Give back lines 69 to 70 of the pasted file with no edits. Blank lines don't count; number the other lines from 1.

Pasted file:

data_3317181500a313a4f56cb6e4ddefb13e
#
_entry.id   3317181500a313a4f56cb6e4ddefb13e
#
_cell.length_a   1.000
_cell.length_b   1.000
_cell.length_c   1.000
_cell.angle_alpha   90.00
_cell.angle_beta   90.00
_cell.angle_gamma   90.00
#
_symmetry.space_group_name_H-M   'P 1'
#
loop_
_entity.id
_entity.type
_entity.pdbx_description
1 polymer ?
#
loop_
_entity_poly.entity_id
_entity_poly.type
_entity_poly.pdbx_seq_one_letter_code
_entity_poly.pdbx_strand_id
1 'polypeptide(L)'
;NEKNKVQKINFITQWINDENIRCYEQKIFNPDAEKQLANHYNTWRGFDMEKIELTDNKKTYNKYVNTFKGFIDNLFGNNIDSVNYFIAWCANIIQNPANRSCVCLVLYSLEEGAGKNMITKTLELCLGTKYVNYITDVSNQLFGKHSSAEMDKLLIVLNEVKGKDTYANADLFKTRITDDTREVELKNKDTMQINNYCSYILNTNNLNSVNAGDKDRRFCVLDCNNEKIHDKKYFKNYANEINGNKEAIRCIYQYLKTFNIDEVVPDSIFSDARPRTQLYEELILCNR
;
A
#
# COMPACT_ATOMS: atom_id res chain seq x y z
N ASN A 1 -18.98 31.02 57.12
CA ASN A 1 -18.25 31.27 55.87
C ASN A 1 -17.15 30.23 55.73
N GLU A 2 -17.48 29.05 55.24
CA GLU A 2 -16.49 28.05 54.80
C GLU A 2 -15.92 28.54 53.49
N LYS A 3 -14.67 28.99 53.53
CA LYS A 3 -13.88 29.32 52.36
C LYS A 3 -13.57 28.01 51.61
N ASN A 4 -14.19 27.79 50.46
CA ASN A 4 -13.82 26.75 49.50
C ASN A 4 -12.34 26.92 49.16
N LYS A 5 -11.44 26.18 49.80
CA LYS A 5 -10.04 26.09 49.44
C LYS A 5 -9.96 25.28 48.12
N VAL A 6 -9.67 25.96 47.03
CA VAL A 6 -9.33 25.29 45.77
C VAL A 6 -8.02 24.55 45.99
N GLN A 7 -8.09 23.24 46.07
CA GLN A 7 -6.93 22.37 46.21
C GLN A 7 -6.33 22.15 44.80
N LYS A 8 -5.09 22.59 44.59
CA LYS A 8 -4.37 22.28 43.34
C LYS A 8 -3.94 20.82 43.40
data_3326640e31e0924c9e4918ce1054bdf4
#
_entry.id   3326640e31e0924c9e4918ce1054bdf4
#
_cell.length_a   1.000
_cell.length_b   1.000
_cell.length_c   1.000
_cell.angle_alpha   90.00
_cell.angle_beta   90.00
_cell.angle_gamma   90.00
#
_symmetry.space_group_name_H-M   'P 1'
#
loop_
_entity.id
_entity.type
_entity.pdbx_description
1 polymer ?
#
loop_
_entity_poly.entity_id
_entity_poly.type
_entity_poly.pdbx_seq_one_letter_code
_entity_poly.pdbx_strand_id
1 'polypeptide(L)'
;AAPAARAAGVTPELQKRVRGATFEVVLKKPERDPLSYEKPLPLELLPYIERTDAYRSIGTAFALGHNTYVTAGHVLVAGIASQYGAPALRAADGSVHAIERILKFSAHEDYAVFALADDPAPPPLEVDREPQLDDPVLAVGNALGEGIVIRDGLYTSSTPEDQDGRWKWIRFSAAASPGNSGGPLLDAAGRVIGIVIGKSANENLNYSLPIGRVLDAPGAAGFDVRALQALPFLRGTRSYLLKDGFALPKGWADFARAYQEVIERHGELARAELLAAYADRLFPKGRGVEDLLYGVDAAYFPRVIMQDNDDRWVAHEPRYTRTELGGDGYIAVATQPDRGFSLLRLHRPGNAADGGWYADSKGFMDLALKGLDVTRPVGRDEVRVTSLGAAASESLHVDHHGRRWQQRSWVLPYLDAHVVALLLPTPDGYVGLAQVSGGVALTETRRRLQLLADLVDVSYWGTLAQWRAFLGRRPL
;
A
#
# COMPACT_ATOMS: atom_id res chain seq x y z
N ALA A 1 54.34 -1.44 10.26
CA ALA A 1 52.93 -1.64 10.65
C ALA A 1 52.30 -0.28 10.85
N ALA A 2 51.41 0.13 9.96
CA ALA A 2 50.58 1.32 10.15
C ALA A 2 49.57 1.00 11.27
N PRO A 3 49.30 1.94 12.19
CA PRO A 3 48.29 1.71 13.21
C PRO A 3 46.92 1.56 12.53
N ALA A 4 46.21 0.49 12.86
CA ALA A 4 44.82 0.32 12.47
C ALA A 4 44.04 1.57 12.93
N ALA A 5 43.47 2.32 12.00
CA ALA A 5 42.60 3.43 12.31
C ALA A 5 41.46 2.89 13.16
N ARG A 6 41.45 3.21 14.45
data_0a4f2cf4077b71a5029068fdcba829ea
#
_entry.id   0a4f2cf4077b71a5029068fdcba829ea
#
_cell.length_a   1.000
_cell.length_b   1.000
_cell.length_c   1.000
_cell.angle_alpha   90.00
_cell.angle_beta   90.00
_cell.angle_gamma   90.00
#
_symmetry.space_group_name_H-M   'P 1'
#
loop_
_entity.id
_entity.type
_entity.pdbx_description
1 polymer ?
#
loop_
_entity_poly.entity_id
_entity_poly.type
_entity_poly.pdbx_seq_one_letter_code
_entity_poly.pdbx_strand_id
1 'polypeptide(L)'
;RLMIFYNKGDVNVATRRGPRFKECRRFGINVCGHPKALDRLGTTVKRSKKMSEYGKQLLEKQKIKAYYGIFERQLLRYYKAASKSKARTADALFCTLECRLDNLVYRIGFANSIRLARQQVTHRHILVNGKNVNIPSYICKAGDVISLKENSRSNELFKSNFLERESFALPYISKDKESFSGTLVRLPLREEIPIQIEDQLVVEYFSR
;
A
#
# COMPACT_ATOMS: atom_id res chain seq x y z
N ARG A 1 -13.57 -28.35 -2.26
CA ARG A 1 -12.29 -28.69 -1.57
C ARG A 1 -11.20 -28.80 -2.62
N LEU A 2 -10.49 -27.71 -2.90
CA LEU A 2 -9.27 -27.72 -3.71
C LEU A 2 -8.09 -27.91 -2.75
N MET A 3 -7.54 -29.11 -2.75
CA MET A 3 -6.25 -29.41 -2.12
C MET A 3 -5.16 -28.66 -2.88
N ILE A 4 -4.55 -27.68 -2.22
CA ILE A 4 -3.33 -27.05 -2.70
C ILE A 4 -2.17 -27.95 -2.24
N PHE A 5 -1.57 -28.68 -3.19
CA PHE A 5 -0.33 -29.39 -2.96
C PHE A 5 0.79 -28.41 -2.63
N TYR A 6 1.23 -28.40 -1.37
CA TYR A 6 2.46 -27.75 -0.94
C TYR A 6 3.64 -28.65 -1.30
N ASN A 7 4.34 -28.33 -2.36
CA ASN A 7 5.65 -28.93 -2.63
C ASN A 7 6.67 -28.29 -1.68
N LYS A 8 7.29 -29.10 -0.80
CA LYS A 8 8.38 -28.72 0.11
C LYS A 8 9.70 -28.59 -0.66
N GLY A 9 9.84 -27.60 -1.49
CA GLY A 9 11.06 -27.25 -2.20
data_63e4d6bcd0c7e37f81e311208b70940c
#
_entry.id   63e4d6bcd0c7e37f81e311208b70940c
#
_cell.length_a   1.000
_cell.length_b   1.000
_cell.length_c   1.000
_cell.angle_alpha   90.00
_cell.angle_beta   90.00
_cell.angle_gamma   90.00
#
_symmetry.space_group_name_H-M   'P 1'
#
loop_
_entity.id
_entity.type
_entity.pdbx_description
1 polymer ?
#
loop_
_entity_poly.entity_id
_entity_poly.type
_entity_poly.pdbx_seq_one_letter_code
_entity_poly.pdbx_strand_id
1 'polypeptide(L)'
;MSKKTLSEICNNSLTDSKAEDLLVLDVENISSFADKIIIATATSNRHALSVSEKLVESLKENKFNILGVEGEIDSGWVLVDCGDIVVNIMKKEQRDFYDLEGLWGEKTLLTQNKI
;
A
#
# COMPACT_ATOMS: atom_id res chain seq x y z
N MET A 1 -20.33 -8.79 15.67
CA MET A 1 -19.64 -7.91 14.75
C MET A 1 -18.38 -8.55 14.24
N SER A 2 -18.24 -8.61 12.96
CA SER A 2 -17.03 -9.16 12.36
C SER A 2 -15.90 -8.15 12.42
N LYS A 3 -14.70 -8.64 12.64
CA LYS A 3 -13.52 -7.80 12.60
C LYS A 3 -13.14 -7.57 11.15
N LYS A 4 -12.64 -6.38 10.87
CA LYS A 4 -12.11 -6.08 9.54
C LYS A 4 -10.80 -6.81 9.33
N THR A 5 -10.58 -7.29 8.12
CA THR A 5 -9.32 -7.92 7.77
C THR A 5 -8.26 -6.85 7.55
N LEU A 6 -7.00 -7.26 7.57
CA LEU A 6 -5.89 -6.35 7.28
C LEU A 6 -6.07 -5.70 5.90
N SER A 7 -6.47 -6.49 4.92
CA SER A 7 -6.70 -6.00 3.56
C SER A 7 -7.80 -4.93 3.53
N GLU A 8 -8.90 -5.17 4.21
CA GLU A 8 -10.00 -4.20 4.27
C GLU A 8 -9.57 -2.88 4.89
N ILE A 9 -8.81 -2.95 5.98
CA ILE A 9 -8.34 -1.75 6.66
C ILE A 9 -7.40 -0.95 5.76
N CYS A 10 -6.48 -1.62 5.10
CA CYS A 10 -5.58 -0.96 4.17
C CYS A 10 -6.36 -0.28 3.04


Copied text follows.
_entity.id
_entity.type